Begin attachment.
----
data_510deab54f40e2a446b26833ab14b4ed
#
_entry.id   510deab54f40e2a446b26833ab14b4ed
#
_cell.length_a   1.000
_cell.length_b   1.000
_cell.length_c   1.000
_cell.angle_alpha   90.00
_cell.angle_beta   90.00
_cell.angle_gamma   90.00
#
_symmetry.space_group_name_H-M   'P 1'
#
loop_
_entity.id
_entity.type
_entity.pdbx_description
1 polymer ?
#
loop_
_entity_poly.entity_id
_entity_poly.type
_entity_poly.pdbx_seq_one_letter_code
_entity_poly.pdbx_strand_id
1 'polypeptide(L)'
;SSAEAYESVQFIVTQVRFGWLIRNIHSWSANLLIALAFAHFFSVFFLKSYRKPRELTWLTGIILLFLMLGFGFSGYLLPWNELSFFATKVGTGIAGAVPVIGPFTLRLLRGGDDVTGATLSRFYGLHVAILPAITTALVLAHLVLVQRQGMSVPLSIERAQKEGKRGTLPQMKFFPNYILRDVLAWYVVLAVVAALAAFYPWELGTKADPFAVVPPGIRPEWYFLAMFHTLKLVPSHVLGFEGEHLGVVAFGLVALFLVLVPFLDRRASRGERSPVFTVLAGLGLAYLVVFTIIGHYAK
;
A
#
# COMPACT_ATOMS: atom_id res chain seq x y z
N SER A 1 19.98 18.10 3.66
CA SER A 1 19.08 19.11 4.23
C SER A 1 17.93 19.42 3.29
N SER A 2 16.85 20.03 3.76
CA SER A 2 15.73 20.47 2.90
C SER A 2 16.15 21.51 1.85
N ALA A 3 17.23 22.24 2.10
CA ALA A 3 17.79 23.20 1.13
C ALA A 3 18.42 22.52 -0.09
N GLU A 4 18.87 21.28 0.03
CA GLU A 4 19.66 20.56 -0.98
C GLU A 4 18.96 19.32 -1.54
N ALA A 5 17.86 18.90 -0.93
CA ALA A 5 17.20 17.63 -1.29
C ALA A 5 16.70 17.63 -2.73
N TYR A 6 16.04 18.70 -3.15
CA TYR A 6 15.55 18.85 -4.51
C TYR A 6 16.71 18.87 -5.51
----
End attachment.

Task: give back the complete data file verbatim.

data_510deab54f40e2a446b26833ab14b4ed
#
_entry.id   510deab54f40e2a446b26833ab14b4ed
#
_cell.length_a   1.000
_cell.length_b   1.000
_cell.length_c   1.000
_cell.angle_alpha   90.00
_cell.angle_beta   90.00
_cell.angle_gamma   90.00
#
_symmetry.space_group_name_H-M   'P 1'
#
loop_
_entity.id
_entity.type
_entity.pdbx_description
1 polymer ?
#
loop_
_entity_poly.entity_id
_entity_poly.type
_entity_poly.pdbx_seq_one_letter_code
_entity_poly.pdbx_strand_id
1 'polypeptide(L)'
;SSAEAYESVQFIVTQVRFGWLIRNIHSWSANLLIALAFAHFFSVFFLKSYRKPRELTWLTGIILLFLMLGFGFSGYLLPWNELSFFATKVGTGIAGAVPVIGPFTLRLLRGGDDVTGATLSRFYGLHVAILPAITTALVLAHLVLVQRQGMSVPLSIERAQKEGKRGTLPQMKFFPNYILRDVLAWYVVLAVVAALAAFYPWELGTKADPFAVVPPGIRPEWYFLAMFHTLKLVPSHVLGFEGEHLGVVAFGLVALFLVLVPFLDRRASRGERSPVFTVLAGLGLAYLVVFTIIGHYAK
;
A
#
# COMPACT_ATOMS: atom_id res chain seq x y z
N SER A 1 19.98 18.10 3.66
CA SER A 1 19.08 19.11 4.23
C SER A 1 17.93 19.42 3.29
N SER A 2 16.85 20.03 3.76
CA SER A 2 15.73 20.47 2.90
C SER A 2 16.15 21.51 1.85
N ALA A 3 17.23 22.24 2.10
CA ALA A 3 17.79 23.20 1.13
C ALA A 3 18.42 22.52 -0.09
N GLU A 4 18.87 21.28 0.03
CA GLU A 4 19.66 20.56 -0.98
C GLU A 4 18.96 19.32 -1.54
N ALA A 5 17.86 18.90 -0.93
CA ALA A 5 17.20 17.63 -1.29
C ALA A 5 16.70 17.63 -2.73
N TYR A 6 16.04 18.70 -3.15
CA TYR A 6 15.55 18.85 -4.51
C TYR A 6 16.71 18.87 -5.51